Why cotton scarves deserve your attention

Qinnie, Director of Oz Fair Trade

Qinnie, Director of Oz Fair Trade

I’m a big fan of scarves. I admit it, I’m an addict. My collection is well over 100, comprising of delicate silk scarves, warm alpaca scarves and anything in between. However, I find myself again and again grabbing the cotton scarves at last minute before an outing, or just before going on an extended holiday. This hand woven cotton scarf of mine was a travel find from Yunnan, China many years ago. It has travelled with me all around Australia and to Southeast Asia, Tibet and Nepal; and I’m sure it will accompany me for many more trips to come.

Although I’m still deeply in love with my delicate silk scarves and super warm alpaca scarves, I find cotton scarves extremely convenient.

Easy to carry, soft to wear, fits in a handbag, machine washable, and after more than 10 years it is still as beautiful as when I found it in a little town called Lijiang. I was amazed at the hand weaving skills of the locals and felt instantly in love with the cotton scarves. I bought one, and I’ve searching all over the world to get hands on another.

So when I learned that one of my long term Fair Trade supplier in Laos made these scarves, I was very excited! When the box arrived in Australia, I eagerly opened it, and wrapped my face in those beautiful soft cotton scarves. I was delighted!

Of all of friends, none of them possess a hand woven cotton scarf. Perhaps it’s a fashion thing, or a status thing, that cotton scarves just aren’t seen as “cool” or “beautiful”. But they are!

They will only get softer as time passes, and they will be the most used scarves of all I promise you!

We currently have a small collection of organic hand woven cotton scarves made by Lao village women, so if you are interested please check them out here.

 

The Shop Fair Trade Workshop

Sally is a passionate Fair Trade advocate, and here’s her great blog about how everyone can support the Fair Trade movement!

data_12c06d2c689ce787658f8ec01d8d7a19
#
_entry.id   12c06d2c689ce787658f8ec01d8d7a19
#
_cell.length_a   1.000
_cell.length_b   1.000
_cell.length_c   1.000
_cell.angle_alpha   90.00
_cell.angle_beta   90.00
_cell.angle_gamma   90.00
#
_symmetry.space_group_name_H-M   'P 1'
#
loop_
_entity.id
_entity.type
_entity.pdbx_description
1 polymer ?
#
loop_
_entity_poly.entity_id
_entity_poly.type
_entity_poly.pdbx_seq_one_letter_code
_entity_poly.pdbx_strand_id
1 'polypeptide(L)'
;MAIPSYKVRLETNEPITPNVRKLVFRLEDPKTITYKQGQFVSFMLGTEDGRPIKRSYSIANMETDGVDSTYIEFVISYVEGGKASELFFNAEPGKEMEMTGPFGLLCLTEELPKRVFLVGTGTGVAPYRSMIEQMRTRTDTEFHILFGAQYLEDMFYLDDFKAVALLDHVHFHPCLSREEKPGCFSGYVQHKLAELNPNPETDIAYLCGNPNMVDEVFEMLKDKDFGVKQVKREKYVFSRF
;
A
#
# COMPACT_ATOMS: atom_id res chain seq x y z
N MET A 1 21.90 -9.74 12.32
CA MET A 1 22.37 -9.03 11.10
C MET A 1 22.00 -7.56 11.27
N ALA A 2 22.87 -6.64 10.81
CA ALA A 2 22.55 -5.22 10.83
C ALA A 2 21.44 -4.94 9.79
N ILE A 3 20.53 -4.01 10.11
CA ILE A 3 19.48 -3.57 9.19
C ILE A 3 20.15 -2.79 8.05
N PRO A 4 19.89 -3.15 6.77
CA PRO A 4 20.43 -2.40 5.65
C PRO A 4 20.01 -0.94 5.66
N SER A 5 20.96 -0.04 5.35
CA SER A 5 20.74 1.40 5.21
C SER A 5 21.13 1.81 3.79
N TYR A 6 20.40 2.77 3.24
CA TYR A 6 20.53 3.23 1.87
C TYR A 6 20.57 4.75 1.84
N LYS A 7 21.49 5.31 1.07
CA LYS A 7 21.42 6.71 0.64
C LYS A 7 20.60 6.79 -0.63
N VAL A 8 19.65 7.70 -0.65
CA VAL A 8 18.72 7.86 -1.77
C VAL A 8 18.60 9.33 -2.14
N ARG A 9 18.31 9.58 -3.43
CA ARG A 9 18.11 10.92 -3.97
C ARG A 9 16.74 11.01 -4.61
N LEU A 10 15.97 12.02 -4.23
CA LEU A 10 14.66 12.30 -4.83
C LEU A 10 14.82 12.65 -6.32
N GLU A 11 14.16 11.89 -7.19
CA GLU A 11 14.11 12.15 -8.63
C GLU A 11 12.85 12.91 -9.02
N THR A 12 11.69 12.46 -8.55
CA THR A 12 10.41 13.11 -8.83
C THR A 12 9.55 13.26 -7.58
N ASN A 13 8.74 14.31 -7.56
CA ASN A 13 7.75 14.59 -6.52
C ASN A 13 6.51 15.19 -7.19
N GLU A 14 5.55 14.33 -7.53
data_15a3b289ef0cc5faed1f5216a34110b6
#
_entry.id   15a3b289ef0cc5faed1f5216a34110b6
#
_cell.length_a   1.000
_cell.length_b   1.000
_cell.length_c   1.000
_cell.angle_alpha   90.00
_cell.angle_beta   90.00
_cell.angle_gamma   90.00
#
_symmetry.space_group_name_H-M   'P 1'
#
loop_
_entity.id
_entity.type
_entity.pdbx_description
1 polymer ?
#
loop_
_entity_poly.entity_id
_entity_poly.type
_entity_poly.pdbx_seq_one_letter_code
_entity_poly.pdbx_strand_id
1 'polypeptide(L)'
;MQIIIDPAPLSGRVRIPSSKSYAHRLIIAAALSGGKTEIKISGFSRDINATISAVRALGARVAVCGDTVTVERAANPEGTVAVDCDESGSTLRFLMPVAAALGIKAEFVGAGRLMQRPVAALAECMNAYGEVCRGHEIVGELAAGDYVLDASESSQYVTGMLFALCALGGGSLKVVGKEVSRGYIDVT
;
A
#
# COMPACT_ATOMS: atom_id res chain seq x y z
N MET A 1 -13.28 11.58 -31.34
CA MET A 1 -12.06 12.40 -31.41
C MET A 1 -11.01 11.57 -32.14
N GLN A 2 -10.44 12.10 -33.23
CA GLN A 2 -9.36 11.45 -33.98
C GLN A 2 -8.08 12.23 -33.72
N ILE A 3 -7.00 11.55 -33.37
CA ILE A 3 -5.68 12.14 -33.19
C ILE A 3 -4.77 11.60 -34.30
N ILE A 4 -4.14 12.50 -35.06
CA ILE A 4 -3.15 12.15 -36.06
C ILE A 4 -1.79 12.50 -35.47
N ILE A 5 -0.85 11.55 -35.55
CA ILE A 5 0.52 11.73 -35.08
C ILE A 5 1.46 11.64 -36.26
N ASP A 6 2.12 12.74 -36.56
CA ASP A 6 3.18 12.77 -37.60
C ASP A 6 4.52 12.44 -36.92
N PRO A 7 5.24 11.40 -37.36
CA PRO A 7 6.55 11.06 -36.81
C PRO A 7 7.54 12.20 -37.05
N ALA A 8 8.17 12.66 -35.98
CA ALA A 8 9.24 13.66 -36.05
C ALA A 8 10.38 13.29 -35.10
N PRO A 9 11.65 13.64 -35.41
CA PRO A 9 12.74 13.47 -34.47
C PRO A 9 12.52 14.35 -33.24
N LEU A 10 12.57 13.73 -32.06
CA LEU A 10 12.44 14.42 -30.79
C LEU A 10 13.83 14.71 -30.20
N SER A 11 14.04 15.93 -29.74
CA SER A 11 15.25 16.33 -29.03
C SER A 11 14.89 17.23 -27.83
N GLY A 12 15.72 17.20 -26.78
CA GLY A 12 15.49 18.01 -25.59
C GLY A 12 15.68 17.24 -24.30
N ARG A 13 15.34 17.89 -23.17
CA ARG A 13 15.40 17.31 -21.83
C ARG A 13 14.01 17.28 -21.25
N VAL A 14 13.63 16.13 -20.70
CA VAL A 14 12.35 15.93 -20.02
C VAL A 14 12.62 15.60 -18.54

SHOP FAIR TRADE

Hi There and welcome to ‘The Shop Fair Trade Workshop on using Blogging and Social Media to Promote Fair Trade’. That’s a bit of a mouth full isn’t it!

In this workshop post I will be explaining a little more about;

– Who ‘Shop Fair Trade’ is.

– How you can also be a fair trade advocate using a blog or other forms of social media.

– Introduce you to another amazing fair trade blogger.

– Show you how to highlight products that you love and share information about fair trade to others in a creative way.

– And Finally Challenge you to upload your own posts or give you an opportunity to ask any questions that you may have.

First lets start with this:

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This photo came up in my newsfeed on Facebook recently and made me smile. If you haven’t tried all these programs or forms of social…

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Point of difference: one woman brand

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One week after my previous post about putting my face forward to showcase products, I have delivered! The very amateur photo studio with a wrinkled backdrop sheet delivered relatively satisfactory results. There were lots of running from the front to the back of camera in my small living room, and there was certainly no room for a second person, but the end results justified all the efforts. At least for now, I’m quite happy with the photos 🙂 I hope my efforts will help you to make more informed purchase decisions.

I was thinking very hard about the point of difference that Oz Fair Trade can offer you as a customer. Yes we are a charity, but it is a charity that relies entirely on a sustainable business model. So I have to make it work commercially, and to do that, I have to be able to compete with other businesses, and I must think like a businesswoman. I can offer excellent products and great customer services, and you’ll only deal with one person if there’s any issue. If there’s any problem with delivery address, product availability, etc. I’ll contact you quickly and directly, and aim to fulfill your order asap! I want to make this work, so that I can support more fair trade producers and help push forward the fair trade movement!